LONDON (Reuters) - HSBC is to increase dividends this year in a show of strength over rivals even though the bank's annual profits fell after a money-laundering fine and compensation paid to customers.
Europe's biggest bank is in the last year of a three-year restructuring under Chief Executive Stuart Gulliver, where it has closed or sold 47 businesses and cut 38,000 jobs.
The bank said this had cut costs and risks and re-established its capital advantage over rivals, opening the door for higher dividends.
"Over the last three or four years we've slipped back into the pack and now we're re-establishing the clear water between HSBC and other banks in terms of being incredibly well capitalised," Gulliver said.
Already one of the highest dividend payers among Britain's blue-chip companies, HSBC will bump up its first three interim payouts on 2013 earnings by 11 percent to 10 cents per share, after lifting its 2012 dividend by 10 percent, paying out $8.3 billion (5.5 billion pounds).
But a weak global economy and increased cost of regulation imposed since the financial crisis has made Gulliver's other main task of improving profitability more difficult.
HSBC's 2012 pretax profit fell 6 percent to $20.6 billion, below the average forecast of $22.7 billion from 28 analysts polled by Reuters. That put it just behind J.P. Morgan, the top earning bank outside of China. HSBC's underlying profits rose 18 percent to $16.4 billion.
Banks around the world have had to adapt to much stricter regulations after the crisis, making it tough to produce the high returns the industry had grown used to.
Gulliver, who took the helm at the start of 2011, said HSBC could still meet a 2013 target for return on equity, a measure of banking sector profitability, of 12-15 percent even though this fell to 8.4 percent last year.
"Whilst the operating environment for financial institutions remains difficult, our core business will continue to reap the benefit of recovering economic growth in mainland China and its positive impact on other faster-growing regions," he said.
HSBC's annual report, also published on Monday, gave Gulliver top marks for building up capital strength and dividends. But he got a zero for return on equity, cost efficiency and compliance.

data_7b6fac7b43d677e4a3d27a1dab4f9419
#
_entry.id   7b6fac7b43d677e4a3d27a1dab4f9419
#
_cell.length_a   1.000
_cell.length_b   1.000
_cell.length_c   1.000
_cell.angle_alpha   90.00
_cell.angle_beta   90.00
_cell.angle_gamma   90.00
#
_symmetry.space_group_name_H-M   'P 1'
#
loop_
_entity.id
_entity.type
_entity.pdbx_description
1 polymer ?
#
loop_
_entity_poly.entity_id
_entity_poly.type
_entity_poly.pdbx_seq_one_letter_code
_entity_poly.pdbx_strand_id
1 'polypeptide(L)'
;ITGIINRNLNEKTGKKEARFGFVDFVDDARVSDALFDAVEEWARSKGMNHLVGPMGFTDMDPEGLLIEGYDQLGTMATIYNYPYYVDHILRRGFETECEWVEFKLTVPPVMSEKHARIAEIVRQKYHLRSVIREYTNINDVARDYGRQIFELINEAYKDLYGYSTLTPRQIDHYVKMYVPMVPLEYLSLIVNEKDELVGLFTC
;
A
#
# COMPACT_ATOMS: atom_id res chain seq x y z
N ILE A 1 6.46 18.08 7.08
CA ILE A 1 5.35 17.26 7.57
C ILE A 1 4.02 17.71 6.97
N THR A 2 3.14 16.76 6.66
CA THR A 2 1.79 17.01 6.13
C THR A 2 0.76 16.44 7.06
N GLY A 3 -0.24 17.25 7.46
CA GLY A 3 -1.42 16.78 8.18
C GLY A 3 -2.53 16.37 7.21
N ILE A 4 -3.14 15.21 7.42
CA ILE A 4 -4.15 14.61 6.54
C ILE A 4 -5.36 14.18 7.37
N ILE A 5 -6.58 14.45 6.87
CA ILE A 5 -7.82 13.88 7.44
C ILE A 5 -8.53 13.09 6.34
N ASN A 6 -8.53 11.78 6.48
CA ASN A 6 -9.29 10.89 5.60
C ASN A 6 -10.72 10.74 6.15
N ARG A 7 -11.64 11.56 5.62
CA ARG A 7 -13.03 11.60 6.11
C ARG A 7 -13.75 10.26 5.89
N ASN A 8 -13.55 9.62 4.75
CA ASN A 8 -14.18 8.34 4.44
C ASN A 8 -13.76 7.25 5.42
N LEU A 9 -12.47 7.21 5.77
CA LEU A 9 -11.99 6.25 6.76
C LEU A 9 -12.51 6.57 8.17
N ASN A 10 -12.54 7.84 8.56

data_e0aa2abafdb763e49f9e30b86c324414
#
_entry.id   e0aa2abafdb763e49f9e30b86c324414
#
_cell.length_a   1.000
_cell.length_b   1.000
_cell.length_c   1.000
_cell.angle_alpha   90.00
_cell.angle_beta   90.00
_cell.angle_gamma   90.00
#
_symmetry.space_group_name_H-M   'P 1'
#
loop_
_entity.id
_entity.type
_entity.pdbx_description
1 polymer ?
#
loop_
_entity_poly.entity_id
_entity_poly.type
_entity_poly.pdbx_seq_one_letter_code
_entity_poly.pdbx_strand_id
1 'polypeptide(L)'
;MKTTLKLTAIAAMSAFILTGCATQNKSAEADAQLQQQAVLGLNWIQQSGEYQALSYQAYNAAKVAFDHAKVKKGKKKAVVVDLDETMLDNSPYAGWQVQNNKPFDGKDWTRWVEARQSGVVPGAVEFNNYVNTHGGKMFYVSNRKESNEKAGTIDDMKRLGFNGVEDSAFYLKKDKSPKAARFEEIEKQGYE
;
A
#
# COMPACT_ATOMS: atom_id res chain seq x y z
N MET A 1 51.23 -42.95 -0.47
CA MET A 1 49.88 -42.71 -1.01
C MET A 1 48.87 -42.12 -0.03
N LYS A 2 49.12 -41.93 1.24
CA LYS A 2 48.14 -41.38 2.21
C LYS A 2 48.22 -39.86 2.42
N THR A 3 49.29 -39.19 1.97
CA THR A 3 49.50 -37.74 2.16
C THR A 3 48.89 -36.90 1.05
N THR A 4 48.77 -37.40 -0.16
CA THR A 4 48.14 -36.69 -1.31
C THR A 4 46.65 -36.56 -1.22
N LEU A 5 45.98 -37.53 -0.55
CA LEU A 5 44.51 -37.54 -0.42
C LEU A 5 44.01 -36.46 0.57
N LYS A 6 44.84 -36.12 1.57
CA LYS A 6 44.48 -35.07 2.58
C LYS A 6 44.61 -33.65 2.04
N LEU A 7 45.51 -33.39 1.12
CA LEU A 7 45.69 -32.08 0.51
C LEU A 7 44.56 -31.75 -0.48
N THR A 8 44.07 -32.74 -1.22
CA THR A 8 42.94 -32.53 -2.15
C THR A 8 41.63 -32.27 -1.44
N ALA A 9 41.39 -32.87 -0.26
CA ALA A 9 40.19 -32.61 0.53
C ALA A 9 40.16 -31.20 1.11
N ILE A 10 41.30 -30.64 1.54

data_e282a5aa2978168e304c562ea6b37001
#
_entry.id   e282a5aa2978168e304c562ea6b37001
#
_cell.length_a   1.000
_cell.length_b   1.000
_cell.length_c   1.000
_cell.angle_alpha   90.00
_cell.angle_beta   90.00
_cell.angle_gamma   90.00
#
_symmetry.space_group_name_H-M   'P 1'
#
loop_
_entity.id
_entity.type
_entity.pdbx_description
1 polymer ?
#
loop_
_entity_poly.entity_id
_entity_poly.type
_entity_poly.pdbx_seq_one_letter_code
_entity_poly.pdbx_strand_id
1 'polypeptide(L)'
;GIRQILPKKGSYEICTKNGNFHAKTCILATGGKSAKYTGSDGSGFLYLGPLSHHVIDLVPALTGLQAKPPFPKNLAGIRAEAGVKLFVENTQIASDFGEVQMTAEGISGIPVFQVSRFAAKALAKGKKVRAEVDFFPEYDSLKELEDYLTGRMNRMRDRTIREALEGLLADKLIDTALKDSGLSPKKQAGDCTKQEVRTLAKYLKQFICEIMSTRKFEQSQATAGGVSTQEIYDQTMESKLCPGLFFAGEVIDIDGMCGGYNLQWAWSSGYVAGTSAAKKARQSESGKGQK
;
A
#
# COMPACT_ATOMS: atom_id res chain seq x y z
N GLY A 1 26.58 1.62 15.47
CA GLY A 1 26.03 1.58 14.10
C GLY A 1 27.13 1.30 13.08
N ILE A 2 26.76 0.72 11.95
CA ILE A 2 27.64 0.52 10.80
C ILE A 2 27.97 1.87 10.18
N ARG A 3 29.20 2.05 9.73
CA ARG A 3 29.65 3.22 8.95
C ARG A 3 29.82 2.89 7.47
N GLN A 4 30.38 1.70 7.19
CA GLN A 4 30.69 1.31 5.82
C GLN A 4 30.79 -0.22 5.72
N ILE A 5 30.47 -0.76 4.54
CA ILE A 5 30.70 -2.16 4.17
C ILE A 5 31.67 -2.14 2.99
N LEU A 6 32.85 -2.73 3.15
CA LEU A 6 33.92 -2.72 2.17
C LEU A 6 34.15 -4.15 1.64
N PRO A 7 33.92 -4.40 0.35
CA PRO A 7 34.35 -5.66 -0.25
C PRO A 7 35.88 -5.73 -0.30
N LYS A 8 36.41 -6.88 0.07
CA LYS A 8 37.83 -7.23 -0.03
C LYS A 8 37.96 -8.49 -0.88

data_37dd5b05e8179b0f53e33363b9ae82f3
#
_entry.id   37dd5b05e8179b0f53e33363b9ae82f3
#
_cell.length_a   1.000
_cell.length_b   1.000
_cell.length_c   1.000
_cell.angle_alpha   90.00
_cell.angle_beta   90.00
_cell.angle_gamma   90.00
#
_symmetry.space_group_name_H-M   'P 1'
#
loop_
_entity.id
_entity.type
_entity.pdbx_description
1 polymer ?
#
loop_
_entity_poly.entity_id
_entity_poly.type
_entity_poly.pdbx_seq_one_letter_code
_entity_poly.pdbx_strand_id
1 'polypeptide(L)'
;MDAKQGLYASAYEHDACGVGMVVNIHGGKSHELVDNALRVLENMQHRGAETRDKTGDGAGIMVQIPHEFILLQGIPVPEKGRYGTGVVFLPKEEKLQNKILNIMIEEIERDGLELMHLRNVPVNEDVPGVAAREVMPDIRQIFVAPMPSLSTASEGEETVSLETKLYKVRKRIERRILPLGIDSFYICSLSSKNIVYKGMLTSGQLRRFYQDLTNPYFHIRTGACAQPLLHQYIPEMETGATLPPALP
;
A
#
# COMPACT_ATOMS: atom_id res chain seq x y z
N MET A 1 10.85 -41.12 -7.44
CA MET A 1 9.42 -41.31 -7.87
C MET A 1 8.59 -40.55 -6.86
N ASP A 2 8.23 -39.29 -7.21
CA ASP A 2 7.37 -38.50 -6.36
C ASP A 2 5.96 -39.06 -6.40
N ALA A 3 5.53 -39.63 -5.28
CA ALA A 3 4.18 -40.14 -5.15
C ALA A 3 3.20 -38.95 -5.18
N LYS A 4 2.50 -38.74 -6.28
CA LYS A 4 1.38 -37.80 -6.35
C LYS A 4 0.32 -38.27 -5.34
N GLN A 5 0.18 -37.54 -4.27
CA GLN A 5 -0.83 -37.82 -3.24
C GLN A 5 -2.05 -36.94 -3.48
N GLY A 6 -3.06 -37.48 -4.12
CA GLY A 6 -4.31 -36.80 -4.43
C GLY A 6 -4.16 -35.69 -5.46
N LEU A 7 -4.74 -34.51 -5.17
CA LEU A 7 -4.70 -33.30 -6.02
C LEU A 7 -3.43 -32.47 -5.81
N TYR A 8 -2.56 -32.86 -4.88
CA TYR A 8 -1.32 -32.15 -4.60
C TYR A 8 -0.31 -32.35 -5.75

The bank was fined a record $1.9 billion in December for anti-money laundering lapses in the United States and Mexico which Gulliver called "shameful."
He is hoping a more streamlined structure will ensure risk and compliance are better managed across a bank that spans 80 plus countries and 60 million customers.
The scandals that have emerged since the crisis have increased pressure to restrain risk-taking and excess in sector, prompting the European Union's cap on bonuses.
Gulliver said it was too early to assess the impact of the EU rules and said he needed to discuss them with investors.
HSBC has said it could leave Britain - with Hong Kong seen as the most likely alternative - if regulations become too onerous. The bank reviews the location of its headquarters every three years, but delayed a decision last year due to the global regulatory uncertainty.
"It doesn't put moving back to Hong Kong back on the agenda at this stage, as we haven't reached the stage at which anything is on the agenda," Gulliver said.
HSBC said its bonus pool shrank to $3.7 billion last year from $4.2 billion in 2011. Gulliver was paid 7.4 million pounds ($11.1 million), down from 8 million for 2011.
Some 314 staff earned $529 million in 2012, or an average of $1.7 million each. It said 204 employees earned over 1 million pounds last year, including 78 in Britain. The bank regards bonuses as having more flexibility and scope to claw back pay.
"The results have been slightly disappointing from an earnings perspective," said Gary Greenwood, analyst at Shore Capital. "This time last year people were disappointed with its capital position but during the year it resolved that."
HSBC's shares were down 2.2 percent at 713 pence by 1300 GMT, underperforming a 1 percent fall by the European bank sector. HSBC's shares are up by a third since the end of July, outperforming the sector and lifting its market value to just over $200 billion.
The bank said it set aside another $640 million to cover compensation for UK customers, taking its provision for redress to $2.3 billion in 2012. It has now set aside $2.4 billion for payment protection insurance and $598 for interest rate swaps mis-selling.
HSBC is also one several banks being investigated as part of an international probe into interest rate rigging. So far, UBS, Royal Bank of Scotland and Barclays have been fined $2.6 billion for the role their employees played in the manipulation.
Additional reporting by Carmel Crimmins; Writing by Carmel Crimmins. Editing by Erica Billingham and Jane Merriman